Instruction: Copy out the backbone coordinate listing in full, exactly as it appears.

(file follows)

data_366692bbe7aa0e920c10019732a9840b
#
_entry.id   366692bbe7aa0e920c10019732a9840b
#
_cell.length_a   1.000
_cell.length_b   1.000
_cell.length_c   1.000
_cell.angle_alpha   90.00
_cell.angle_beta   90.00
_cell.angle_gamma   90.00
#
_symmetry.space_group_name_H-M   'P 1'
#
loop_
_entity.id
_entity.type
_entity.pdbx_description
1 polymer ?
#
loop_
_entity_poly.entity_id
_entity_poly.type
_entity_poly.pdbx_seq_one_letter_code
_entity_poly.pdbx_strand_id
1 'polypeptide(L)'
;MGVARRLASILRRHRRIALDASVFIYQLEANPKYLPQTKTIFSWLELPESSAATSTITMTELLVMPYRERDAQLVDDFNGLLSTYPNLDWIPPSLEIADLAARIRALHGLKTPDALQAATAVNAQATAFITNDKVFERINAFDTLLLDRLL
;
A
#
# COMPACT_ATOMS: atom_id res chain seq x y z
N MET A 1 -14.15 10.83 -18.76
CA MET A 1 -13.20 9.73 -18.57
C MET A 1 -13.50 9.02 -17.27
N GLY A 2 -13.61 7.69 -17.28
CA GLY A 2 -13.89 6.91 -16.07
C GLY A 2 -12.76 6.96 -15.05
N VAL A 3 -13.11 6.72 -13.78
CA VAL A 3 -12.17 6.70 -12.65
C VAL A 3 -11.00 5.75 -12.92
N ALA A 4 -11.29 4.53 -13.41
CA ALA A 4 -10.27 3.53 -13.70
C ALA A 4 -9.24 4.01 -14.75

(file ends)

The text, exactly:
data_366692bbe7aa0e920c10019732a9840b
#
_entry.id   366692bbe7aa0e920c10019732a9840b
#
_cell.length_a   1.000
_cell.length_b   1.000
_cell.length_c   1.000
_cell.angle_alpha   90.00
_cell.angle_beta   90.00
_cell.angle_gamma   90.00
#
_symmetry.space_group_name_H-M   'P 1'
#
loop_
_entity.id
_entity.type
_entity.pdbx_description
1 polymer ?
#
loop_
_entity_poly.entity_id
_entity_poly.type
_entity_poly.pdbx_seq_one_letter_code
_entity_poly.pdbx_strand_id
1 'polypeptide(L)'
;MGVARRLASILRRHRRIALDASVFIYQLEANPKYLPQTKTIFSWLELPESSAATSTITMTELLVMPYRERDAQLVDDFNGLLSTYPNLDWIPPSLEIADLAARIRALHGLKTPDALQAATAVNAQATAFITNDKVFERINAFDTLLLDRLL
;
A
#
# COMPACT_ATOMS: atom_id res chain seq x y z
N MET A 1 -14.15 10.83 -18.76
CA MET A 1 -13.20 9.73 -18.57
C MET A 1 -13.50 9.02 -17.27
N GLY A 2 -13.61 7.69 -17.28
CA GLY A 2 -13.89 6.91 -16.07
C GLY A 2 -12.76 6.96 -15.05
N VAL A 3 -13.11 6.72 -13.78
CA VAL A 3 -12.17 6.70 -12.65
C VAL A 3 -11.00 5.75 -12.92
N ALA A 4 -11.29 4.53 -13.41
CA ALA A 4 -10.27 3.53 -13.70
C ALA A 4 -9.24 4.01 -14.75